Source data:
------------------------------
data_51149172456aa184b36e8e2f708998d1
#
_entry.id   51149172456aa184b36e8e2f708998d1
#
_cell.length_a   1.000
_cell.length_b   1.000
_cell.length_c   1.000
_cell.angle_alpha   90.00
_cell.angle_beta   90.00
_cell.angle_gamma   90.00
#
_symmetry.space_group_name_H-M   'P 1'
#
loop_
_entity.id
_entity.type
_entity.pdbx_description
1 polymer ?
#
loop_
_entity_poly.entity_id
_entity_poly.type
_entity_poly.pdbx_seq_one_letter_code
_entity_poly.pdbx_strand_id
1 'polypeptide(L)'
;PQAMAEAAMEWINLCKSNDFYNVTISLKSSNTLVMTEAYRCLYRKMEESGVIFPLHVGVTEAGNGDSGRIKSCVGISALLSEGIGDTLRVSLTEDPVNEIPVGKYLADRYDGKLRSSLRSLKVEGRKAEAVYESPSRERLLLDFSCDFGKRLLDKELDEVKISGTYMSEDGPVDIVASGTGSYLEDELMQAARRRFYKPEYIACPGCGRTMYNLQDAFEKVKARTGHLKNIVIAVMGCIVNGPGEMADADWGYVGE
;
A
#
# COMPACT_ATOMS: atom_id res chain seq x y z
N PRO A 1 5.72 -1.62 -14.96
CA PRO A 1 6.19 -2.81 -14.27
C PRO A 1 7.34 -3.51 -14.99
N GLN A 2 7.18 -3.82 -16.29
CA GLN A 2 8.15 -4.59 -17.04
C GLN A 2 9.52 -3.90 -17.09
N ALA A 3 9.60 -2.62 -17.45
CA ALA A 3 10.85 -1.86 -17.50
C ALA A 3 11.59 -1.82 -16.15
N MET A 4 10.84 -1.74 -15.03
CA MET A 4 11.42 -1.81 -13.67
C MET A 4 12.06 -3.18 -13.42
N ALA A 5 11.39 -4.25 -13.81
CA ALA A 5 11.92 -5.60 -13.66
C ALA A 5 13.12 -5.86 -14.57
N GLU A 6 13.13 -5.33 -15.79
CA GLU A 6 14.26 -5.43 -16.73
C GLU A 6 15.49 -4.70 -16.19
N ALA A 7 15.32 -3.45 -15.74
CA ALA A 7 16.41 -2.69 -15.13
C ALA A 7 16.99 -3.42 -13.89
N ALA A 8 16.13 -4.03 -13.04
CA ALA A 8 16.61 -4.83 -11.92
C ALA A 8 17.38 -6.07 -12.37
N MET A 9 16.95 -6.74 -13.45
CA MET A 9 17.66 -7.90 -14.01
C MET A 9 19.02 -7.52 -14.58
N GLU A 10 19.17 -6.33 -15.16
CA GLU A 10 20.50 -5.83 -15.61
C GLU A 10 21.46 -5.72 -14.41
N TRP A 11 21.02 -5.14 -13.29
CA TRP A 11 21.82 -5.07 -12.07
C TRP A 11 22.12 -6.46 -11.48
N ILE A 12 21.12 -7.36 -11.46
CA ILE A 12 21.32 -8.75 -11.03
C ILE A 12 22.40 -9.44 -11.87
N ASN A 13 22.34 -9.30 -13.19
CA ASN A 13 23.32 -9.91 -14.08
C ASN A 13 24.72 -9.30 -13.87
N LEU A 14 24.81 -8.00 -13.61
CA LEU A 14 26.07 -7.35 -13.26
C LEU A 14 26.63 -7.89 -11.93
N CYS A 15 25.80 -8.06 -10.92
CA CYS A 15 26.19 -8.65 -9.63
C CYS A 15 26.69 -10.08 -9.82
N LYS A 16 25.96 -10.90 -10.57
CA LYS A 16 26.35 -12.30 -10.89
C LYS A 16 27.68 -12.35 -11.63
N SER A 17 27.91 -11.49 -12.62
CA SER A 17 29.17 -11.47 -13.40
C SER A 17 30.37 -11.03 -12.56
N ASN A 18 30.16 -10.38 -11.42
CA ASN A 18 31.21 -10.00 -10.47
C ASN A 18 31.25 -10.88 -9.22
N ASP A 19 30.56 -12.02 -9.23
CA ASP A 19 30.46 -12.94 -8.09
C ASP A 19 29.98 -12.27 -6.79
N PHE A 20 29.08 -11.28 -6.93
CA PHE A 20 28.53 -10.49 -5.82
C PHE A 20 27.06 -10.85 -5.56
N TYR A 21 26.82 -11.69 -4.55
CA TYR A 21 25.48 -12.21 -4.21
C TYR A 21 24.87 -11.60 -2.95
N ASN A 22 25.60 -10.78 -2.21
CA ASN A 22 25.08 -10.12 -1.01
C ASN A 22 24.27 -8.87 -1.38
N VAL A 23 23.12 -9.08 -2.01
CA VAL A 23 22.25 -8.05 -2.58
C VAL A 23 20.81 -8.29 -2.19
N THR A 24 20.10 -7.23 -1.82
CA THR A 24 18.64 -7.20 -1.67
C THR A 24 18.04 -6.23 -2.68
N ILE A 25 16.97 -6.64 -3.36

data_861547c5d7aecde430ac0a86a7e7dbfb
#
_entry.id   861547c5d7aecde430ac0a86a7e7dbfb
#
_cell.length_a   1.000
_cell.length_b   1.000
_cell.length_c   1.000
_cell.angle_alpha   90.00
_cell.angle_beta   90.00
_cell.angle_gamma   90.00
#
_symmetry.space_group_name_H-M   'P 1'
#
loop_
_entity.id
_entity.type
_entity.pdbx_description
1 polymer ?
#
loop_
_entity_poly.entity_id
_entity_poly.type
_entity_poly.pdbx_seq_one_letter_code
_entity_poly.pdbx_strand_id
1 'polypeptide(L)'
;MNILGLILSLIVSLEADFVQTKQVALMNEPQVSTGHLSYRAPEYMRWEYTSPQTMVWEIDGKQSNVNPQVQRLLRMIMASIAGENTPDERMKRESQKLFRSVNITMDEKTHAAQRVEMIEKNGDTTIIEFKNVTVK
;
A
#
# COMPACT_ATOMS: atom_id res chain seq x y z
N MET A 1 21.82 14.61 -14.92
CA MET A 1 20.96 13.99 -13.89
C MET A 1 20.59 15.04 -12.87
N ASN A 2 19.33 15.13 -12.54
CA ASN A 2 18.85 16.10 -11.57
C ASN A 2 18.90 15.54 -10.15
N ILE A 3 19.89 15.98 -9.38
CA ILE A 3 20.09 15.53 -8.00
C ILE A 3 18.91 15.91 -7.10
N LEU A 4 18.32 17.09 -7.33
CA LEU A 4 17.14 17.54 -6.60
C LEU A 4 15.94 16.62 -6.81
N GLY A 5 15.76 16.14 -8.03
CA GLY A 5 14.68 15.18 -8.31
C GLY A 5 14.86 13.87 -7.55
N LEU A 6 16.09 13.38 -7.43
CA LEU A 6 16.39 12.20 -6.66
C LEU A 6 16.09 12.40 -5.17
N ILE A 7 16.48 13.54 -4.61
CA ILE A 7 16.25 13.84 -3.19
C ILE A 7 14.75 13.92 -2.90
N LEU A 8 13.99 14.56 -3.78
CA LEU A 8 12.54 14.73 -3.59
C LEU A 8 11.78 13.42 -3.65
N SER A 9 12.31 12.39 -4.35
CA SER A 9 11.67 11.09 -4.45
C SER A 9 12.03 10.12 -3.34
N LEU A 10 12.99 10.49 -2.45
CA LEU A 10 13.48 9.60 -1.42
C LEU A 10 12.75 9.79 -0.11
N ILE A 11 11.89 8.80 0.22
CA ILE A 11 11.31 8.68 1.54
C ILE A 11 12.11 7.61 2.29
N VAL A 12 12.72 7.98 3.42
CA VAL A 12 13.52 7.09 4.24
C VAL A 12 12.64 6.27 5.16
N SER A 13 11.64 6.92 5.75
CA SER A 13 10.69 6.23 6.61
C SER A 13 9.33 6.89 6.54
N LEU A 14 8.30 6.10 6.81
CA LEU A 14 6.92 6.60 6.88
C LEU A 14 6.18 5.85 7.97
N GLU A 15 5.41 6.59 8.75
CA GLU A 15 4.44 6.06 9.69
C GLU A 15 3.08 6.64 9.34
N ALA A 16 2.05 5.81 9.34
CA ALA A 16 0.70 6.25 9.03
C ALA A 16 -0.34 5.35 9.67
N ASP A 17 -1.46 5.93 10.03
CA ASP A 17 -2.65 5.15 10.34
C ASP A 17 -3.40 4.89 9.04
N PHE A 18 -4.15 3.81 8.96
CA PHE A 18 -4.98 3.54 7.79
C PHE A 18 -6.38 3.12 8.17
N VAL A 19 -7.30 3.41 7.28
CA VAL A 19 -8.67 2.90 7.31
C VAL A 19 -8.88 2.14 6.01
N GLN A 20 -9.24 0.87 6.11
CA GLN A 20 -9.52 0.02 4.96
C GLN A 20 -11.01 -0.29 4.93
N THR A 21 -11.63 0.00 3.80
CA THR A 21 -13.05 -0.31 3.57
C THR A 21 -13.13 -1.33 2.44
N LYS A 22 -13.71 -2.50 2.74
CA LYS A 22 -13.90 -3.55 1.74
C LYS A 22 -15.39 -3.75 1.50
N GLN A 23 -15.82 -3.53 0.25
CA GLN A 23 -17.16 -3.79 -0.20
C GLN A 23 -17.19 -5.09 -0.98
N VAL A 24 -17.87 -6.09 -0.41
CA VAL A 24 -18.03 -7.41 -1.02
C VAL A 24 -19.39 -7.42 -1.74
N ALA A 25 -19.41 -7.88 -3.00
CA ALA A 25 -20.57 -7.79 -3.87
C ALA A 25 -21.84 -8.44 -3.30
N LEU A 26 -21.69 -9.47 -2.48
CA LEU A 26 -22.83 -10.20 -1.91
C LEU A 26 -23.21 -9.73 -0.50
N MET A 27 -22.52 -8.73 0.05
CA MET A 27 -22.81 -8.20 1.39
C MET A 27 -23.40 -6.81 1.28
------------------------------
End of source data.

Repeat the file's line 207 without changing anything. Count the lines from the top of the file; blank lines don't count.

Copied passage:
CA ALA A 25 -20.57 -7.79 -3.87